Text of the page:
The Arizona Diamondbacks do not have a deep or top-heavy farm system, but there are a few players that may not be getting enough respect. The third-round pick in 2015, Taylor Clarke, has flown through the organizations minor league system as he reached Triple-A Reno at the end of last summer.
The 6’4″ right-handed started is ranked as the 3rd highest prospect according to MLB.com because of his solid three-pitch arsenal. His fastball is his highest graded pitch which tops out at 96 mph. Normally sitting in the low 90s, his fastball command is one of his biggest strengths. Clarke struck out 143 batters in junior year of college in just 114.1 innings including a complete game where he sat down 18 batters. The video below shows some of his strikeouts that all come on his fastball.
The rest of his arsenal consists of a slider that has been graded as at least major league average sitting between 80-82 mph. His third pitch is a change-up that the Diamondbacks wanted to and have been developing nicely since his arrival to the organization.
2016 was his first full professional season as he threw 114.1 innings his junior year at the College of Charleston in 2015. Within 10 starts in 2016, he flew through A and Advanced-A ball to get to Double-A Mobile.
After dominating hitters in A Ball, Clarke took a slight step back while letting batters hit .261 against him in Mobile. He only walked 33 batters across all three teams that season though, and he kept his ERA low at 3.31.
Clarke, a flyball pitcher, saw some changes to strikeout numbers in 2017 where he struck out 138 batters in 145 innings. This was a big improvement from 118 strikeouts in 149.1 innings in 2016. His walk rate went up with his strikeouts though as he walked 52 batters in 2017 compared to 33 in 2016.
After spending the majority of the summer with the Jackson General, Clarke was called up to Reno in the Pacific Coast League. The PCL is known to be a hitter-friendly league, and Clarke gave up 8 homers in just 33.2 innings while sporting a 4.81 ERA. His BAA was just .225 though with a good WHIP of 1.25.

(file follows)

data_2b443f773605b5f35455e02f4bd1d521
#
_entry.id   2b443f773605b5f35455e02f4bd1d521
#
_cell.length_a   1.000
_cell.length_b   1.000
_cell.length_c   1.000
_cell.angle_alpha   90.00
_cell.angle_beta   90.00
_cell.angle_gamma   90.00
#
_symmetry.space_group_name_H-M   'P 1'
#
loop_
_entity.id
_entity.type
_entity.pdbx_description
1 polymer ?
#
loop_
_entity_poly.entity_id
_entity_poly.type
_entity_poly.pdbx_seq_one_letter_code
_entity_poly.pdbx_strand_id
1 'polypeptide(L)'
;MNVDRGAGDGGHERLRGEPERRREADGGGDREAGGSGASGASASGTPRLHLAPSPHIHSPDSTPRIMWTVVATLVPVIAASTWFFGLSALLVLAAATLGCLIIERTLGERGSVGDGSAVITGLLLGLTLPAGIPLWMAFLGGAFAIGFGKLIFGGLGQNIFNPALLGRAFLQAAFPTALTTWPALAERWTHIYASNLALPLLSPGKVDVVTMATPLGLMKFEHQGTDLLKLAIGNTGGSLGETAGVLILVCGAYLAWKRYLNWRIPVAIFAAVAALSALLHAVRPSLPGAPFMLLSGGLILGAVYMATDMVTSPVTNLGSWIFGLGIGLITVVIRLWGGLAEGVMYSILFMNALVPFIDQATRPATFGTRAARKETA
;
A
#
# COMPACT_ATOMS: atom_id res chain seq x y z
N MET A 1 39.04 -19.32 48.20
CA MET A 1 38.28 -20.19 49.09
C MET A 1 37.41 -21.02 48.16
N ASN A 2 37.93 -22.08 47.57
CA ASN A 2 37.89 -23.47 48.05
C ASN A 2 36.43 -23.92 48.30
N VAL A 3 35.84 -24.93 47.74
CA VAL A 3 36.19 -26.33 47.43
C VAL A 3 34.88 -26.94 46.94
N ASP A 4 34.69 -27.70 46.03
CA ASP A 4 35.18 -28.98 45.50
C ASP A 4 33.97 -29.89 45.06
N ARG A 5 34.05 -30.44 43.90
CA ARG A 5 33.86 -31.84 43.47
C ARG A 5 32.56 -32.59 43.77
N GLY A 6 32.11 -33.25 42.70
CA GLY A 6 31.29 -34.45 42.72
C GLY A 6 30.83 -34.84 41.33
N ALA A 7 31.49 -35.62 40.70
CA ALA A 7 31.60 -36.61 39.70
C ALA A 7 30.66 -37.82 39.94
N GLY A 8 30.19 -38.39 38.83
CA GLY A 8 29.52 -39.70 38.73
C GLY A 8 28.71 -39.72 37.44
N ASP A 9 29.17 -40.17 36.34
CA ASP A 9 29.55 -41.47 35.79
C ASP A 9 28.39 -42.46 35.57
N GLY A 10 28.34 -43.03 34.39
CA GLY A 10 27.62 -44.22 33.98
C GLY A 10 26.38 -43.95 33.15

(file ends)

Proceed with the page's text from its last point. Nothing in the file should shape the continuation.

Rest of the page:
Overall, his K/9 rate (8.29 in AAA) was above average, but his BB/9 (3.48 in AAA) fell to below average in 2017. After a full season of just 33 walks in 149.1 innings in 2016 (a BB/9 rate consider “great”), he walked 19 more batters in four fewer innings in 2017.
Is He Ready to Debut in 2018?
With Greinke, Ray, Walker, Corbin, and Godley established as the starting rotation, Clarke will not be making the Opening Day roster for the snakes. The D-Backs have great organizational depth with starting pitchers as Clarke is probably slotted behind Shelby Miller, Anothny Banda, Archie Bradley, and Braden Shipley to make spot starts if there are any injuries.
Although Greinke and Corbin have been mentioned in trade rumors this offseason, I would expect them to be in Sedona red come Opening Day. If there is a big surprise trade, Clarke will be in the discussions as a guy to step in, but he would really have to dominate in spring training.
Clarke will make his debut by 2019 if all goes well and he stays healthy. If he continues the improvement he has shown through all the stages of the minors and dominates Triple-A, Clarke will get a chance to pitch at some point in 2018 for the Diamondbacks though. His control and walk rate at the beginning of the season will be a good indicator of if he will get called up in 2018.
My name is Jake Lieberman, and I live in Phoenix. I am currently a senior attending Barrett, the Honors College at Arizona State University. I have been a baseball player and fan my whole life. I will be the editor and a writer focusing mainly on the Diamondbacks.